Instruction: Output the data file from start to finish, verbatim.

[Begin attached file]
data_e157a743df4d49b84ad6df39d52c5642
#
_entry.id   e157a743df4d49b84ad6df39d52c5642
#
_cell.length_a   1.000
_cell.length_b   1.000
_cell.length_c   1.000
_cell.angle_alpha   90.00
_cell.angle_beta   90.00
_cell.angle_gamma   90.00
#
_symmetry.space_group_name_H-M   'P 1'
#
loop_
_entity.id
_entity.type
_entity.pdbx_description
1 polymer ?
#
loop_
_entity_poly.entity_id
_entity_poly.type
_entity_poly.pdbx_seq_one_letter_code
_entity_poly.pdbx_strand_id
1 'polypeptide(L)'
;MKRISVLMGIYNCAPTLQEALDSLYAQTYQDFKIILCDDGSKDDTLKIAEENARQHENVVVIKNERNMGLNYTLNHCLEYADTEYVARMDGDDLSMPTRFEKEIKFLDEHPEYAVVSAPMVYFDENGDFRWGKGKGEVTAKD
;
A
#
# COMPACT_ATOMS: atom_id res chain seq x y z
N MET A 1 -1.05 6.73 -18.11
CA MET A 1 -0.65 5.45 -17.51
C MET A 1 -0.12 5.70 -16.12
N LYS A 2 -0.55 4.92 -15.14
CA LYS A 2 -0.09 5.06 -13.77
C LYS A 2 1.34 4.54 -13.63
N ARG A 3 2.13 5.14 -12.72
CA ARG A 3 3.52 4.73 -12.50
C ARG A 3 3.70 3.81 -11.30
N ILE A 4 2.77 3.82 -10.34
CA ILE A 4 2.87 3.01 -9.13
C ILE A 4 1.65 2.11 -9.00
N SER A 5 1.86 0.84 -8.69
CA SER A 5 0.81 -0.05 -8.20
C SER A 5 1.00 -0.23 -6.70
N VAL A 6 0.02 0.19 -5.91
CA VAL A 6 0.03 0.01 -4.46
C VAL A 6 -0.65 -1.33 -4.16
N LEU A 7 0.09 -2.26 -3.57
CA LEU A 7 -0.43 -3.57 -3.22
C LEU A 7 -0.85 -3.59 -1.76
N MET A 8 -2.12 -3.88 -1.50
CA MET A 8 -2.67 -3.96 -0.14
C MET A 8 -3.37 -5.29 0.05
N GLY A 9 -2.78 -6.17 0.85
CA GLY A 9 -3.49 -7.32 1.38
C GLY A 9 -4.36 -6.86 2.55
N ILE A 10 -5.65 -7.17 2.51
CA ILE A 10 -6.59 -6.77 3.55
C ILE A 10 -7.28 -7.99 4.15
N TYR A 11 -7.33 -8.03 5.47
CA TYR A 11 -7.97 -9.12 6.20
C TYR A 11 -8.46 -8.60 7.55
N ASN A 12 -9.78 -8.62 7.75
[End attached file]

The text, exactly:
data_e157a743df4d49b84ad6df39d52c5642
#
_entry.id   e157a743df4d49b84ad6df39d52c5642
#
_cell.length_a   1.000
_cell.length_b   1.000
_cell.length_c   1.000
_cell.angle_alpha   90.00
_cell.angle_beta   90.00
_cell.angle_gamma   90.00
#
_symmetry.space_group_name_H-M   'P 1'
#
loop_
_entity.id
_entity.type
_entity.pdbx_description
1 polymer ?
#
loop_
_entity_poly.entity_id
_entity_poly.type
_entity_poly.pdbx_seq_one_letter_code
_entity_poly.pdbx_strand_id
1 'polypeptide(L)'
;MKRISVLMGIYNCAPTLQEALDSLYAQTYQDFKIILCDDGSKDDTLKIAEENARQHENVVVIKNERNMGLNYTLNHCLEYADTEYVARMDGDDLSMPTRFEKEIKFLDEHPEYAVVSAPMVYFDENGDFRWGKGKGEVTAKD
;
A
#
# COMPACT_ATOMS: atom_id res chain seq x y z
N MET A 1 -1.05 6.73 -18.11
CA MET A 1 -0.65 5.45 -17.51
C MET A 1 -0.12 5.70 -16.12
N LYS A 2 -0.55 4.92 -15.14
CA LYS A 2 -0.09 5.06 -13.77
C LYS A 2 1.34 4.54 -13.63
N ARG A 3 2.13 5.14 -12.72
CA ARG A 3 3.52 4.73 -12.50
C ARG A 3 3.70 3.81 -11.30
N ILE A 4 2.77 3.82 -10.34
CA ILE A 4 2.87 3.01 -9.13
C ILE A 4 1.65 2.11 -9.00
N SER A 5 1.86 0.84 -8.69
CA SER A 5 0.81 -0.05 -8.20
C SER A 5 1.00 -0.23 -6.70
N VAL A 6 0.02 0.19 -5.91
CA VAL A 6 0.03 0.01 -4.46
C VAL A 6 -0.65 -1.33 -4.16
N LEU A 7 0.09 -2.26 -3.57
CA LEU A 7 -0.43 -3.57 -3.22
C LEU A 7 -0.85 -3.59 -1.76
N MET A 8 -2.12 -3.88 -1.50
CA MET A 8 -2.67 -3.96 -0.14
C MET A 8 -3.37 -5.29 0.05
N GLY A 9 -2.78 -6.17 0.85
CA GLY A 9 -3.49 -7.32 1.38
C GLY A 9 -4.36 -6.86 2.55
N ILE A 10 -5.65 -7.17 2.51
CA ILE A 10 -6.59 -6.77 3.55
C ILE A 10 -7.28 -7.99 4.15
N TYR A 11 -7.33 -8.03 5.47
CA TYR A 11 -7.97 -9.12 6.20
C TYR A 11 -8.46 -8.60 7.55
N ASN A 12 -9.78 -8.62 7.75